In the early 1980s, scientists worldwide noticed a puzzling occurrence – a mysterious illness affecting men and intravenous drug users disproportionately. Although the scientific community was aware of new cases, there was still no known cause for this strange affliction.
In 1984, however, medical researchers identified and isolated Human Immunodeficiency Virus (HIV) from the patients affected by this illness. It was not until 1985-86 when widely available HIV blood tests were introduced, which allowed doctors and other health care workers to diagnose properly. This critical breakthrough enabled many individuals in western nations to take adequate preventative measures against HIV contamination and significantly halt the spread of this disease.
The research for HIV has been ongoing since 1985, with the priority of understanding, preventing and treating the virus growing year after year. In 1996, researchers at the 11th International Conference on AIDS in Vancouver presented their work on highly active antiretroviral therapy (HAART).
The treatment requires individuals to take a combination of at least three medications daily, and it became the new treatment standard in 1997.
In 2002, the breakthrough came with the launch of the first rapid HIV diagnostic test kit. This revolutionary technology allowed hospitals to rapidly provide results with an impressive 99.6% accuracy within twenty minutes – highlighting how far medical research has come to combat this terrible virus over the years.
In 2005, CDC released guidelines for the general public on using post-exposure prophylaxis (PEP)- a drug treatment that can lower the risk of becoming infected with HIV. PEP usage typically involves taking one or more prescription medications daily.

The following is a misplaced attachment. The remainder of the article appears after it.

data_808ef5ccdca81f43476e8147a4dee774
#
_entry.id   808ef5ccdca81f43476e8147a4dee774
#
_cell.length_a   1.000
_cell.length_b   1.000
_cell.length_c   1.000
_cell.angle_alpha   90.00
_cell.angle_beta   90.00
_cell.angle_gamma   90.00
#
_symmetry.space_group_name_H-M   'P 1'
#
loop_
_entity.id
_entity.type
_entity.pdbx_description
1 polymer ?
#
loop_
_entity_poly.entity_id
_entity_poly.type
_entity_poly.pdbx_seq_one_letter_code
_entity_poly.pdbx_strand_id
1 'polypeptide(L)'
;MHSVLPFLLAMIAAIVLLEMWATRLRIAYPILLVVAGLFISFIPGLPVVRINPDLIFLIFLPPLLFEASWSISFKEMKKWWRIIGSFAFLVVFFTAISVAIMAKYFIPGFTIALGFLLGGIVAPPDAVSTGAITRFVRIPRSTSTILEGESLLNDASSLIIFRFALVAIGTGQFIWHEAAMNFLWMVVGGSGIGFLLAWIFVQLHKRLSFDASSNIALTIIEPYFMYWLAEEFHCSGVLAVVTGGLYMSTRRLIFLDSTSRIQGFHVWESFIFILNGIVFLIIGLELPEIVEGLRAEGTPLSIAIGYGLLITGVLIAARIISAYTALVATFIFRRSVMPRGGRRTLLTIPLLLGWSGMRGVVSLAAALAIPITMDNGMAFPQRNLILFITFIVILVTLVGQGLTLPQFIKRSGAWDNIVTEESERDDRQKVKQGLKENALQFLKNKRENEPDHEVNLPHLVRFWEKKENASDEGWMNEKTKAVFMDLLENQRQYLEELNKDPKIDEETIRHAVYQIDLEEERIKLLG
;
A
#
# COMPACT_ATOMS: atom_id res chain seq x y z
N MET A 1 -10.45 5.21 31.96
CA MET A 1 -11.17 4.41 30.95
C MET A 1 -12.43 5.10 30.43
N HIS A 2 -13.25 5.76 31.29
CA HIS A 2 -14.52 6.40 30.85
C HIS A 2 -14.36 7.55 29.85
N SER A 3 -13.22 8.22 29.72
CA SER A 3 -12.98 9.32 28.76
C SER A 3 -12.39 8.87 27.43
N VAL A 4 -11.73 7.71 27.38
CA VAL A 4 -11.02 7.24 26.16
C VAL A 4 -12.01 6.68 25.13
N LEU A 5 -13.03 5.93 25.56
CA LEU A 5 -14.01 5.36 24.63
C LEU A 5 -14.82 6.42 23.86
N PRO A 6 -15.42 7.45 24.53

In 2017, the CDC came with another research that says individuals who were HIV-positive but had undetectable levels of this virus in their blood could not transmit HIV through sexual contact.
This led the scientist to work on the development of vaccination for HIV with more public support.
Approval of Cabotegravir
In January 2021, the scientist introduced two HIV medications: cabotegravir (Vocabria) and cabotegravir/rilpivirine (Cabenuva) and got FDA approval for their public use.
Cabotegravir (Vocabria) proved effective for the short-term treatment of new infections and long-term maintenance therapy. It is one pill daily and must be taken with a meal.
Cobenuva is an injectable medication for HIV and is needed to be injected intramuscularly every 28 days.
After Covid 19, researchers have been working diligently to create a vaccine that can effectively combat HIV. Powerhouses in the pharmaceutical industry, such as Moderna and Johnson & Johnson, are using similar technology to develop an HIV vaccine as they did with their successful COVID-19 vaccines.
While Johnson & Johnson announced that their phase 2 clinical trials for the HIV vaccine failed in September 2021, researchers remain hopeful in finding a vaccine to eradicate this virus.